Imagine being able to engineer an army of fighters, highly trained to seek out and destroy the enemy wherever it’s hiding. That dream is now becoming a reality in cancer treatment, as researchers have developed a way to genetically engineer immune cells, known as T lymphocytes, to recognise and kill tumour cells. This image has been taken using a scanning electron microscope, which uses fine beams of electrons to build up a detailed three-dimensional picture. A folded and blobby engineered T cell is attached to some neatly spherical magnetic beads, just a few thousandths of a millimetre in diameter, used to grow and purify the cells in the lab. At the moment this kind of treatment is still being tested in clinical trials but results so far have been promising. It’s just one part of the growing field of immunotherapy, harnessing the power of the immune system to beat cancer.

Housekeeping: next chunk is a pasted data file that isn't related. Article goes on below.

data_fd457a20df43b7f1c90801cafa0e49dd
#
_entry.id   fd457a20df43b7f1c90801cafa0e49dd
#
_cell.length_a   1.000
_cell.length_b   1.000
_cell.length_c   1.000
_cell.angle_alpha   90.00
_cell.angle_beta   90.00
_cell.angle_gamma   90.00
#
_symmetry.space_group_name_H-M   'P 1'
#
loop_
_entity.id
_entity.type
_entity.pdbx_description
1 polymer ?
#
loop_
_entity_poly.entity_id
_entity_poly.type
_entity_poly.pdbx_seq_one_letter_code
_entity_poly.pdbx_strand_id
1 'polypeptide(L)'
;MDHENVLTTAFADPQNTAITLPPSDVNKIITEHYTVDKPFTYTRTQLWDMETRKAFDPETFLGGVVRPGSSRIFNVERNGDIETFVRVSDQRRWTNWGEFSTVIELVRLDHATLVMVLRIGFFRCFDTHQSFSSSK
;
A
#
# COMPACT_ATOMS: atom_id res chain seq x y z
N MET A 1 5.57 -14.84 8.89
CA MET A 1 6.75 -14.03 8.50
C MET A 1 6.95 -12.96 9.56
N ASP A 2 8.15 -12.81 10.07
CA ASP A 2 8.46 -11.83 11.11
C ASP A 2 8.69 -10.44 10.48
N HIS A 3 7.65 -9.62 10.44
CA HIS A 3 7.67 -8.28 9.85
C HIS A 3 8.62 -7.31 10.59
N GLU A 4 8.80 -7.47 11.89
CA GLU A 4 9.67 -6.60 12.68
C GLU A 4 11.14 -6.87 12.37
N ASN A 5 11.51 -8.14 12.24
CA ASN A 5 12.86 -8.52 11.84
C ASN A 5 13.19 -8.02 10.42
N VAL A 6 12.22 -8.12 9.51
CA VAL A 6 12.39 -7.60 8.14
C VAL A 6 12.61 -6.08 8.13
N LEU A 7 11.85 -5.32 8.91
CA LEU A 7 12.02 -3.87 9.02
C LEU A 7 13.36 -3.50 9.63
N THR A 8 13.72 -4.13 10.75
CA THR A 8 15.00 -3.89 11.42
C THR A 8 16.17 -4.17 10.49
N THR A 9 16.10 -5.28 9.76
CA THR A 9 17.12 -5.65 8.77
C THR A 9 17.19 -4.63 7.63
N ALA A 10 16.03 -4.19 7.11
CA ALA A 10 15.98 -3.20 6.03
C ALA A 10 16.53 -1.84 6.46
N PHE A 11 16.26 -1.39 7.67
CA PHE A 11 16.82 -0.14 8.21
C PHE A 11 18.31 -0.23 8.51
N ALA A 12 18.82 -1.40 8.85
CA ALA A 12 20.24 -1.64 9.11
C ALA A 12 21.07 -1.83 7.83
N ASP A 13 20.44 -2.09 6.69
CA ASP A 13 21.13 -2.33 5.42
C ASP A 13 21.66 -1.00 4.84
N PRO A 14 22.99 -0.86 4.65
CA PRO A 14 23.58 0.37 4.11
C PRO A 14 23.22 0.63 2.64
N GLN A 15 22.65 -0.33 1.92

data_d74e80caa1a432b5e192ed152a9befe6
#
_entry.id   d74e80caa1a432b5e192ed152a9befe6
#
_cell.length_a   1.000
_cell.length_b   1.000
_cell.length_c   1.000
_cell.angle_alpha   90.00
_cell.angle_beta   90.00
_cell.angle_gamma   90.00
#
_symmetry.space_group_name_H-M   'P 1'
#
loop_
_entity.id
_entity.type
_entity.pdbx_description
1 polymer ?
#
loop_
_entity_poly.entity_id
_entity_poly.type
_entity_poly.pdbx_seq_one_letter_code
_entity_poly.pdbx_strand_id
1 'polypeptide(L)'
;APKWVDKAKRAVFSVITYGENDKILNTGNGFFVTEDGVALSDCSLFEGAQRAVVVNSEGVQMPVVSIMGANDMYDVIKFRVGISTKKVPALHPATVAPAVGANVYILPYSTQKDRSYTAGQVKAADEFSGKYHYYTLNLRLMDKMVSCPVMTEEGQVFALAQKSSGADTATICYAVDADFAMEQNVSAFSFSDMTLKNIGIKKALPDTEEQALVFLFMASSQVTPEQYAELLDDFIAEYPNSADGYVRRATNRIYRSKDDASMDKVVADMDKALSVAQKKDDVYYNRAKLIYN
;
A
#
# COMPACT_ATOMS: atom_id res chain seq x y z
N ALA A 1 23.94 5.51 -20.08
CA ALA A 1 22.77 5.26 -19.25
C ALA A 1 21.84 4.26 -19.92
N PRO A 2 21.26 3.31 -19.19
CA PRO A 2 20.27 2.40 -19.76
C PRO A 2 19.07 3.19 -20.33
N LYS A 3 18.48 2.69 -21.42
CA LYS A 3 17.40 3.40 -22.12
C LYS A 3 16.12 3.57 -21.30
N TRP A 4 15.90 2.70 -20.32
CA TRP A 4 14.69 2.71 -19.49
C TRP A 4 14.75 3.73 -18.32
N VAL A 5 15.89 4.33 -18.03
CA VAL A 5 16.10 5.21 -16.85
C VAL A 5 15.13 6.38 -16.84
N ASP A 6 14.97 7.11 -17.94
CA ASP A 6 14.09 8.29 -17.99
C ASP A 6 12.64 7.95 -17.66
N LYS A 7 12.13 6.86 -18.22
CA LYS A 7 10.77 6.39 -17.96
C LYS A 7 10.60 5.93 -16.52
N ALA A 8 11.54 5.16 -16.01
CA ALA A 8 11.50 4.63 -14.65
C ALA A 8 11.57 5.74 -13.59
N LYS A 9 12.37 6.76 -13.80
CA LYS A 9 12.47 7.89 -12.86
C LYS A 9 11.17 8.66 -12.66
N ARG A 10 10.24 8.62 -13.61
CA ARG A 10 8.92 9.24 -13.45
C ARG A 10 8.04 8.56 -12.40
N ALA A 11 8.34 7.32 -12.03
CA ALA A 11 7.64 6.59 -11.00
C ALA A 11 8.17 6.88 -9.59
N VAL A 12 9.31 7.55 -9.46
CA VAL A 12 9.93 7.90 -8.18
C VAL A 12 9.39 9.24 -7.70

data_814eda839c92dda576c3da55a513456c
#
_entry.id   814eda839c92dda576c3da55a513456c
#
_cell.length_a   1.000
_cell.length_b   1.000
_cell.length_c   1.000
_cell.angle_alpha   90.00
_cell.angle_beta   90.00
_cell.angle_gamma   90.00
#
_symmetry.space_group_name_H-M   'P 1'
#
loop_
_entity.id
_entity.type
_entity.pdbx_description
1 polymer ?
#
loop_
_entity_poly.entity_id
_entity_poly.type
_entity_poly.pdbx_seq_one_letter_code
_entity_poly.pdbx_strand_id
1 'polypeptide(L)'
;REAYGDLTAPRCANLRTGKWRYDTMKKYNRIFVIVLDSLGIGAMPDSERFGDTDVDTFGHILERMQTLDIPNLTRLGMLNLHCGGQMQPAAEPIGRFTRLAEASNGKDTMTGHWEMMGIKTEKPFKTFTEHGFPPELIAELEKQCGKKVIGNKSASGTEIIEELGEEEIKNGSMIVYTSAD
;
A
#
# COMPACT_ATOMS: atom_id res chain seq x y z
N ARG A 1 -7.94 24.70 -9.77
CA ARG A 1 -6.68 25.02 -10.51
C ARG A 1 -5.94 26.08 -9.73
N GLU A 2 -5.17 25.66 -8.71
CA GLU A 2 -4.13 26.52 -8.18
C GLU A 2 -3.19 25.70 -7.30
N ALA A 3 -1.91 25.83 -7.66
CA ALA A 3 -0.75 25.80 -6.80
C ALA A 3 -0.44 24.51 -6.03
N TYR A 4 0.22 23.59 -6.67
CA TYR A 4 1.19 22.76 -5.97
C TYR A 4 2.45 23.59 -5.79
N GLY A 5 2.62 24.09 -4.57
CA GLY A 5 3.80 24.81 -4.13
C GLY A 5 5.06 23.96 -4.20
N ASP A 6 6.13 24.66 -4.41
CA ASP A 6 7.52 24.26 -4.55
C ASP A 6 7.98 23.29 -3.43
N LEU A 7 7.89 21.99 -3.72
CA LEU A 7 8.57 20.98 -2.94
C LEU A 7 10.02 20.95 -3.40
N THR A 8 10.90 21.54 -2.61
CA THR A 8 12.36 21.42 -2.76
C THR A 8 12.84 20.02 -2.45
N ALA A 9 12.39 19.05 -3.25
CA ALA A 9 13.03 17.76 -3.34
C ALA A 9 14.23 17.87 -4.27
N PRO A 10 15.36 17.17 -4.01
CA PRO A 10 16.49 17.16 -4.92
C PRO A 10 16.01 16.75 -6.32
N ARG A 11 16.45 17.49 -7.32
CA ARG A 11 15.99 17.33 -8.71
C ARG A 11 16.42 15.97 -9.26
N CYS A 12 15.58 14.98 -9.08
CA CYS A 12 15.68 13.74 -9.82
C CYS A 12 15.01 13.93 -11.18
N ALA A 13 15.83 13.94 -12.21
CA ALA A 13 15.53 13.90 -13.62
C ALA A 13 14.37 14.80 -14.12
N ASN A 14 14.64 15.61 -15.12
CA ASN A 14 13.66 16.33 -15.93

Entries for this year's Royal Photographic Society International Images in Science competition are welcomed until 1 May 2016
Written by Kat Arney
BPoD stands for Biomedical Picture of the Day. Managed by the MRC Clinical Sciences Centre the website aims to engage everyone, young and old, in the wonders of biomedicine. Images are kindly provided for inclusion on this website through the generosity of scientists across the globe.